Database Vs Search Engines

If you’re looking for information online, do you look at a database or a search engine? What about when you’re trying to find average selling prices of homes in a particular area? Would a search engine or a database assist you in locating information about a corporate entity?

Database Vs Search Engines – are the terms really different?

Although in rare cases, the terms database and search engine may be used interchangeably, they are certainly very different items. Both can also produce the same end results, although the process to get to those results may (and often do) vary significantly.

Database Vs Search Engines

A database will have information contained within it that will have smaller, individual records. These individual records will contain information about that individual item and may include a small description of the item. Each of the records or items in the record has a collection of fields that will define the elements of the records. So this means that a database can conceivably have thousands and thousands of records and just as many fields within each record.

Databases can be thought of also as a large, massive collection of information that’s derived from places like journals, magazines, reviews, abstracts or other printed or text material. Databases are extremely useful in certain fields because of the way the information is categorized and maintained. For instance, when a user is searching through a database, he can locate any relevant information of interest by looking at subject headings or information descriptions. Users can also choose to limit or target their searches by using specific field-sensitive keywords like author’s name, title or other limiting criteria. By using this method, the user is able to target their searches and go directly to the information they need without weeding through other non-relevant sources.

Search engines use a computer program or application to locate the information that’s needed. The search engine scours the Internet, locates the requested information and returns that information to the user based on the keywords or search terms that the user entered as parameters.

In many facets, a search engine does behave like databases in that a user can find useful information on businesses, people, and organizations or even for intangible information such as prices, costs, types or other identifiable information. However, search engines may vary slightly from databases in that search engines use a compilation of material that may be found from all over the Internet, while databases return information from sources that already exist in a tangible, hardcopy form, like journals, magazine articles or abstracts.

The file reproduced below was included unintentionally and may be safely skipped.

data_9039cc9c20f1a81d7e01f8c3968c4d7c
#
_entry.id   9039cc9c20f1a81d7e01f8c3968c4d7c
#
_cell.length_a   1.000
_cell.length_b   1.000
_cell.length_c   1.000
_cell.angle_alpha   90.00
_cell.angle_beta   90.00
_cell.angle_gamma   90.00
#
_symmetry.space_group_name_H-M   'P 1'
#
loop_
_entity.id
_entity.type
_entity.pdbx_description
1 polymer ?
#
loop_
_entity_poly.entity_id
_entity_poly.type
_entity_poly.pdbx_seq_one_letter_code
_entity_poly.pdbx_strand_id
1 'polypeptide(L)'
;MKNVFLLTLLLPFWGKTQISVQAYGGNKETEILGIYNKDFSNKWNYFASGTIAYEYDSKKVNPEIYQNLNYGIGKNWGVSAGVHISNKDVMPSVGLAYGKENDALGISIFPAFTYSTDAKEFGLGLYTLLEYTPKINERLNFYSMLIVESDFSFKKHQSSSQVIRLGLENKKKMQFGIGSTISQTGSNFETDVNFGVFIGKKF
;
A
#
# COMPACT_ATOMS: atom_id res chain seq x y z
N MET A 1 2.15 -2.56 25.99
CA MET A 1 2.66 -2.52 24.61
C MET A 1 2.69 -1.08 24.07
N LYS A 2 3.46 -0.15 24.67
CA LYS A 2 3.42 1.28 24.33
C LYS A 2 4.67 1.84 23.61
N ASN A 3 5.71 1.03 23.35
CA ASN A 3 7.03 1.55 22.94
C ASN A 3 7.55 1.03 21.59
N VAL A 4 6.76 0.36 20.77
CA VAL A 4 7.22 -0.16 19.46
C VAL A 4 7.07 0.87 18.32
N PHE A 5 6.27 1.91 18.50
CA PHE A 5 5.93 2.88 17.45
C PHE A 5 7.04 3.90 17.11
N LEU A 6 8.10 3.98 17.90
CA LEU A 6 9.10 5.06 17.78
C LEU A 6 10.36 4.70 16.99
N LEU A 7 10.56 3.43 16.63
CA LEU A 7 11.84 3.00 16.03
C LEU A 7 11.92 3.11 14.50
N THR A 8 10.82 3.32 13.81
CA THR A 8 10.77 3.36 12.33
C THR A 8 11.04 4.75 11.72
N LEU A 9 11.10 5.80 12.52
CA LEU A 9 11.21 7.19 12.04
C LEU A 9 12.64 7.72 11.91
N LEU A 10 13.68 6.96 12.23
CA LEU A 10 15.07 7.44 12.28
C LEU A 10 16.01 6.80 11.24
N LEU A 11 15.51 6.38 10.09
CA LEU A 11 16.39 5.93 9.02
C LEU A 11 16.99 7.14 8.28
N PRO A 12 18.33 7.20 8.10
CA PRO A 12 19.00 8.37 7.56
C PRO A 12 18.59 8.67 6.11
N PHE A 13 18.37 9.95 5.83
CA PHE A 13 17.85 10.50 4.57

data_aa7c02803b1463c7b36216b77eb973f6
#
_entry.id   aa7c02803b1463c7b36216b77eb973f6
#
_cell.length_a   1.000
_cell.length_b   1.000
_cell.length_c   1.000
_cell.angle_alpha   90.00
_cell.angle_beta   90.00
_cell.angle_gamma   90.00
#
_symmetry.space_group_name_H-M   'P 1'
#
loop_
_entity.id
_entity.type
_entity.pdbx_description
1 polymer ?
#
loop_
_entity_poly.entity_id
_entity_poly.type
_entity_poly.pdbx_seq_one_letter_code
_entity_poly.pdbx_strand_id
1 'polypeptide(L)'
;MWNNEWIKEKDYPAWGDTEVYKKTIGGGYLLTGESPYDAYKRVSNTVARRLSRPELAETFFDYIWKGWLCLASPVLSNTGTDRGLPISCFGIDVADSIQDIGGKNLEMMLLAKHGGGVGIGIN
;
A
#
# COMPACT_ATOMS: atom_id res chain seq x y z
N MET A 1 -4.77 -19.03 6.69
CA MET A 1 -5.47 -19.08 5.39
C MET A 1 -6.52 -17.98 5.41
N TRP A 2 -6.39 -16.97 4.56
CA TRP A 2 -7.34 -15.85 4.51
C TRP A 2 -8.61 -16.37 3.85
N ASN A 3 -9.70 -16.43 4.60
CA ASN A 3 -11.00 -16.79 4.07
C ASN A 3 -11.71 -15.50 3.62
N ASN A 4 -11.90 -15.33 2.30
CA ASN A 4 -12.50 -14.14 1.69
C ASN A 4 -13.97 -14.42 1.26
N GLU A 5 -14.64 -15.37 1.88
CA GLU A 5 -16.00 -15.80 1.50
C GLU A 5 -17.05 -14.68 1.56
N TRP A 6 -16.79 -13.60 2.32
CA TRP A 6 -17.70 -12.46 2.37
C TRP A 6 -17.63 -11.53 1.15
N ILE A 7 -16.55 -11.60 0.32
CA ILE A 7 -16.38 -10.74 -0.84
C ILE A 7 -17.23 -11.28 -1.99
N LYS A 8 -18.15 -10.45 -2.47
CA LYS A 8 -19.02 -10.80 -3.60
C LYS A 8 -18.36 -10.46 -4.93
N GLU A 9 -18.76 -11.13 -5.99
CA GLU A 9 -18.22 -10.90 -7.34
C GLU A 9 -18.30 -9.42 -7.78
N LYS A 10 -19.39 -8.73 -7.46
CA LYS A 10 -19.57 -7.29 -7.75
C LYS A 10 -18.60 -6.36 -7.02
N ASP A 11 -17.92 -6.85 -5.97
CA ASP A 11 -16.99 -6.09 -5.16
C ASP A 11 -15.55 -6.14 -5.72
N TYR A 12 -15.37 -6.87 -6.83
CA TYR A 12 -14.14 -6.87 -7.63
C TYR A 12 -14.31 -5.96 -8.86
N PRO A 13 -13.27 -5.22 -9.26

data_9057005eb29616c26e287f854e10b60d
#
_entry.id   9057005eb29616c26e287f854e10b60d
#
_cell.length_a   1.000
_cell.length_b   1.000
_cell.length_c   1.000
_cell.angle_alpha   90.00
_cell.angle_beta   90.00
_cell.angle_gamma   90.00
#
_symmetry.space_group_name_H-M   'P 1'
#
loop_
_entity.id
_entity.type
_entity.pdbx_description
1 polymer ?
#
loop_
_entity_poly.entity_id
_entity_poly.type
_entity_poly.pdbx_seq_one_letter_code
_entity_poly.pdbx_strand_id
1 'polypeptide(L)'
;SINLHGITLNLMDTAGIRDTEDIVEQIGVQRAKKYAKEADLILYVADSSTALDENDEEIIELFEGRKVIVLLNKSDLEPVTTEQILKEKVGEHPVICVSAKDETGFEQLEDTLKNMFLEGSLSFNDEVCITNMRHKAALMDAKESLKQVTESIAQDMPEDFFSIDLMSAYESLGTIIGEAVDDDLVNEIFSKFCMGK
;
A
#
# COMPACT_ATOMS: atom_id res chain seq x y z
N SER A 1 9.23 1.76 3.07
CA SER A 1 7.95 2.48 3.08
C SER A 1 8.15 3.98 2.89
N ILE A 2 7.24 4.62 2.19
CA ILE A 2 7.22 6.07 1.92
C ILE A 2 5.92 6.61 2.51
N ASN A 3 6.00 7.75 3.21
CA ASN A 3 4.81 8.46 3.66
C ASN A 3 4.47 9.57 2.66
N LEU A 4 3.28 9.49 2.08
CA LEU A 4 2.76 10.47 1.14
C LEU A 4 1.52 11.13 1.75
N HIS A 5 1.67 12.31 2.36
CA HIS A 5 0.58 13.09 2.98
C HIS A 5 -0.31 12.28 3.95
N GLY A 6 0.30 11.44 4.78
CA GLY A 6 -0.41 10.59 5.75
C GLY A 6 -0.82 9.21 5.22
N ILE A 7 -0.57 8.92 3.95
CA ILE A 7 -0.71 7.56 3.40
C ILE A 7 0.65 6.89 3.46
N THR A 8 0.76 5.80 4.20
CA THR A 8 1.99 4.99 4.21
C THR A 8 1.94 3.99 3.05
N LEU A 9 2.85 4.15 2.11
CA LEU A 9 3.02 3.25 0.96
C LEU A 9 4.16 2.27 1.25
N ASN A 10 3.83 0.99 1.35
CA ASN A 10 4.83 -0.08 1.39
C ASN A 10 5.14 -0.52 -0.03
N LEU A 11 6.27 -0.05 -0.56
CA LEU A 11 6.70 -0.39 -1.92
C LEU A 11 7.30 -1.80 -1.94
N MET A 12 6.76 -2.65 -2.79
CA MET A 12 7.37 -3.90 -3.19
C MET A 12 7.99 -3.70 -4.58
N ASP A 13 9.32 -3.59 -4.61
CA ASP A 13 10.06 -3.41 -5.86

As for the reliability of either the database or the search engine, both forms of information discovery can contain corrupt information, which is why it’s best to rely only on those sources which are trustworthy and proven. However, depending on the goal of the user, choosing which mechanism to use all depends on what outcome they’re seeking, and in some instances, the type or kind of information that they’re seeking. If a user only wants information that’s derived from magazine articles on a particular subject, it may be advantageous for them to search through a database to find this targeted information. Launching a search engine query to find this kind of information will undoubtedly also contain additional information that may be of no use to the search.

Using a search engine to find groups or categories of information is better for this task instead of relying on a database of information. That’s because a search engine will crawl sites and target this information more carefully and thoroughly than perhaps a standard database.

There are several online databases also which contain much of the information found in search engine launches. For this reason, users should always check the originating source for their launches to be sure they are getting good information.

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